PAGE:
Airlines – above the law
The airline fraternity is angry with the EU, though thank goodness the EU has maintained its stance on being the defender of the consumer. In short, the airlines want to keep passenger’s money for flights that they have either had to cancel or government restrictions means they can’t operate. As we type, there are virtually no commercial flights taking place around Europe; what is operating is miniscule and no doubt by the end of March they will have stopped as the world is “’re-set”. There is no point in listing which airline and which routes may still be operating as this is fruitless. In any case people aren’t travelling; period. This of course leaves a massive hole in the cash flow of airlines who of course are the first in the queue to knock at their government’s door. Not forgetting of course that EU laws forbid state support of any airlines – sort of, or when it suits.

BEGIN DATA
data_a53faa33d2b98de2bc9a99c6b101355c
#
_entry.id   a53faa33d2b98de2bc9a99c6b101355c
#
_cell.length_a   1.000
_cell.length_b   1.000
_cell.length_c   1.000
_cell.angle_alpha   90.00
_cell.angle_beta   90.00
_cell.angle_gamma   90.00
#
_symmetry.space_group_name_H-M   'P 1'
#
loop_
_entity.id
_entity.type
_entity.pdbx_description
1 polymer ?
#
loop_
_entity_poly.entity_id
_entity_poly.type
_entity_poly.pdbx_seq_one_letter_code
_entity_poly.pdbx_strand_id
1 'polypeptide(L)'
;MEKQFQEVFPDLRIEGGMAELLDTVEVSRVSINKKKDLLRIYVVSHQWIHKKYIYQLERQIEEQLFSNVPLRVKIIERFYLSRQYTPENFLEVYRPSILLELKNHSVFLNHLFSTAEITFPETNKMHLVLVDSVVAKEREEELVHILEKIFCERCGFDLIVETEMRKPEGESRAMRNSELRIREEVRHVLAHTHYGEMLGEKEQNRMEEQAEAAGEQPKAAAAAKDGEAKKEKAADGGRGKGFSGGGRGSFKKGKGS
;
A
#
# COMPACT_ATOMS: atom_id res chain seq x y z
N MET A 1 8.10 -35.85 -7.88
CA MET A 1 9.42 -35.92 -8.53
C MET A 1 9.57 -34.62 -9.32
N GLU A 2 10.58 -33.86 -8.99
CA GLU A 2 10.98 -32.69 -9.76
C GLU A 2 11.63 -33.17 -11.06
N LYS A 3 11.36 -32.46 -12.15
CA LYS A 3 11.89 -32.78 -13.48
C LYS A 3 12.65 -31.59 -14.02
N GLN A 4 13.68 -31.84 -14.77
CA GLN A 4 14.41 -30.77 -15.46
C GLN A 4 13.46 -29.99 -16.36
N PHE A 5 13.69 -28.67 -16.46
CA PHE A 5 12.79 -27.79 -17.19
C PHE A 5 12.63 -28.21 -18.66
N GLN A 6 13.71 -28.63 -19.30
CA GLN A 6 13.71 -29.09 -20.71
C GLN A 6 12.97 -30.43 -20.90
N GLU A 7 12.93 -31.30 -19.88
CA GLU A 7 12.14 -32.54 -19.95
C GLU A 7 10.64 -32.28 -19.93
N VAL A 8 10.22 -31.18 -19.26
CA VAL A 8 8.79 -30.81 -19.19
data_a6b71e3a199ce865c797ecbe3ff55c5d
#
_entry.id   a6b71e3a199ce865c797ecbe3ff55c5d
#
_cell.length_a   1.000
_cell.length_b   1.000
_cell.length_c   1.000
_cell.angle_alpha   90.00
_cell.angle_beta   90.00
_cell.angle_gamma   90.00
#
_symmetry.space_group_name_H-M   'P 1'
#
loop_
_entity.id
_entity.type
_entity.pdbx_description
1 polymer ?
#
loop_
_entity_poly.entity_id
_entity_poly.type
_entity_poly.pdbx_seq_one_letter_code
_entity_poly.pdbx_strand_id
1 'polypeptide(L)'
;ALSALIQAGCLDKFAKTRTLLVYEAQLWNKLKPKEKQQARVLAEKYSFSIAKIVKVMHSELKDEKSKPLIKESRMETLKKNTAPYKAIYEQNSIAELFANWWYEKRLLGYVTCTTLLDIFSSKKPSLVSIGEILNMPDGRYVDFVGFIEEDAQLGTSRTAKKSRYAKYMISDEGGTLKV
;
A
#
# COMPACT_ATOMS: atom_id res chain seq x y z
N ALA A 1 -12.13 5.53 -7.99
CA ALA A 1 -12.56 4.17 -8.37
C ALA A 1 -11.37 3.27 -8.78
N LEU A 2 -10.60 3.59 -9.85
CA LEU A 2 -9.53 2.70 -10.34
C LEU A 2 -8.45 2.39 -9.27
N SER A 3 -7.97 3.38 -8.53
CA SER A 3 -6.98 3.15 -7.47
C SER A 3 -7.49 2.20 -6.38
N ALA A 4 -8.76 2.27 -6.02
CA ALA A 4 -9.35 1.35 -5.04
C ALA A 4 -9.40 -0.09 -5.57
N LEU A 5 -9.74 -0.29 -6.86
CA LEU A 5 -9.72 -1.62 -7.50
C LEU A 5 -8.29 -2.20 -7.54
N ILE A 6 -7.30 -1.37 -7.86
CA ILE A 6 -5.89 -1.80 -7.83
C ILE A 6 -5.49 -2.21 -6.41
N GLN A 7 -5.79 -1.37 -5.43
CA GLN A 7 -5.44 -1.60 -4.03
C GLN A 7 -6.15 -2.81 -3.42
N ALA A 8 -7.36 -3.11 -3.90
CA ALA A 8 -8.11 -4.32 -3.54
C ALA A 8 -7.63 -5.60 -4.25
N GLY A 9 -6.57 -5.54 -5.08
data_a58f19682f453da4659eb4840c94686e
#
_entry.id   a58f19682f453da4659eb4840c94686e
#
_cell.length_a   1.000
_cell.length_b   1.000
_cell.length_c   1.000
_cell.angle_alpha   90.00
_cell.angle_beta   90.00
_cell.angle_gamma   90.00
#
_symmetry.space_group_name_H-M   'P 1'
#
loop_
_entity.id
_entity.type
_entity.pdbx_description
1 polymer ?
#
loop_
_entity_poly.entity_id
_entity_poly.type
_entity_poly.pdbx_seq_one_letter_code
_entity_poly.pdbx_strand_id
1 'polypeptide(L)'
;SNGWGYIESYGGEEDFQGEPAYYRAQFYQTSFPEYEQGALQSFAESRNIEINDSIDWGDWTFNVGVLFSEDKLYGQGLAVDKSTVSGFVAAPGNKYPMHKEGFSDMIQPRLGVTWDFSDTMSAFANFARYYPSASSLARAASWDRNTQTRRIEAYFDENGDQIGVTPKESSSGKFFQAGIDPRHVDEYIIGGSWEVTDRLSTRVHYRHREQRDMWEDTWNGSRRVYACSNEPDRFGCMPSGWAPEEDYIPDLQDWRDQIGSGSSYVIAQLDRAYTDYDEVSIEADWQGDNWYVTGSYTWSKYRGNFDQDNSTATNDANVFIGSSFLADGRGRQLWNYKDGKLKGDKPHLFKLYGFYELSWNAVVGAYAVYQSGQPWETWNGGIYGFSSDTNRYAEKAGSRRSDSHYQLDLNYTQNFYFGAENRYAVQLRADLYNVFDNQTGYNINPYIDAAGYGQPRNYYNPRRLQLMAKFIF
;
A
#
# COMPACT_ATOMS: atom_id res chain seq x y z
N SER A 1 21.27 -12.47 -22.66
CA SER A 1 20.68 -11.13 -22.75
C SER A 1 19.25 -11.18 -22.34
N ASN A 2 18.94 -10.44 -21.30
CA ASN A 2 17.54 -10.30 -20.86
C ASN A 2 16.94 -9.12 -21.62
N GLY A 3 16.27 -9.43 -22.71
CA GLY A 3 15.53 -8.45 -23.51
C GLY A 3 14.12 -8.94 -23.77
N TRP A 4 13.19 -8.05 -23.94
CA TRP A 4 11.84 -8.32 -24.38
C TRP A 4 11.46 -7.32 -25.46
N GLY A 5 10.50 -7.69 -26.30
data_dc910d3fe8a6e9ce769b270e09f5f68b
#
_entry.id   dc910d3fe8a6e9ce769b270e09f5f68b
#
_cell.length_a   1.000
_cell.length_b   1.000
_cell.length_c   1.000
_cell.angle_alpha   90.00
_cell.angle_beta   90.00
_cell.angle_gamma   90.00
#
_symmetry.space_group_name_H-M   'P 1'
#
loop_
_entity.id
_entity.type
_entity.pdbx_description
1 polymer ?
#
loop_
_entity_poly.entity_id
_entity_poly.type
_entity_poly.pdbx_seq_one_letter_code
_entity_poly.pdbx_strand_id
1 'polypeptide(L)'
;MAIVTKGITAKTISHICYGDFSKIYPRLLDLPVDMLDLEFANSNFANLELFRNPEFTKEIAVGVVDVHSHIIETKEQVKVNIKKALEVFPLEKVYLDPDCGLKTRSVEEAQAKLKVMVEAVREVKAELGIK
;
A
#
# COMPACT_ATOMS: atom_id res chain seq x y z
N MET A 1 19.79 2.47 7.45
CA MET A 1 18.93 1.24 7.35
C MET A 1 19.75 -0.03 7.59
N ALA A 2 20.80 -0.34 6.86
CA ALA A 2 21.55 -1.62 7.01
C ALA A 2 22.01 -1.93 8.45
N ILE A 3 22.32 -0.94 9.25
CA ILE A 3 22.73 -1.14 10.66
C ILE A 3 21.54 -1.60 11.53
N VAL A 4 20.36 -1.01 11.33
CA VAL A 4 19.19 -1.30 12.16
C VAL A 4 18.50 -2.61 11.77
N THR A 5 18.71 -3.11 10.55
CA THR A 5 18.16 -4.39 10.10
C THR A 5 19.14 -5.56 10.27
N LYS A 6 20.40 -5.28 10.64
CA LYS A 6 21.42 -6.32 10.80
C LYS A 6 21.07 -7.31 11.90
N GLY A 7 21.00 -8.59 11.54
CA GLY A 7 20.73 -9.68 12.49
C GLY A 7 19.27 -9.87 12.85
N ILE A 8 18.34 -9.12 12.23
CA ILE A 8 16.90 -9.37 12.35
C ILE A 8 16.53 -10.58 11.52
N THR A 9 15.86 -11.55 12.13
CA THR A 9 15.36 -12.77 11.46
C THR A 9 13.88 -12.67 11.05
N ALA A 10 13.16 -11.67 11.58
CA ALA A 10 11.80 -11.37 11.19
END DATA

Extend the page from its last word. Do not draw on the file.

Anyhow back to the airlines, obviously they are desperately short of cash so many decided to re interpret/ignore EU rules on their obligations towards passengers. What many sought to do and indeed still try to do so, is to restrict refunds for flights and instead offer vouchers for use at a future date; which on the quiet, have a use by date on them which is not too far in the future. The airlines need this “” cheap” cash for their cash-flow, borrowing money from a bank is too expensive. The airlines seem to consider this as being in their rights and don’t for one moment think this is unethical. So, the scenario is, an individual, a small business operator or even a bit multi-national, can’t get his money back now at the time he really needs it because the airline thinks that they are higher in the pecking order to keep themselves alive than the individual, small business operator or multi-national. Additionally, if the airlines can’t keep these funds, how will they pay shareholder dividends they promised? sic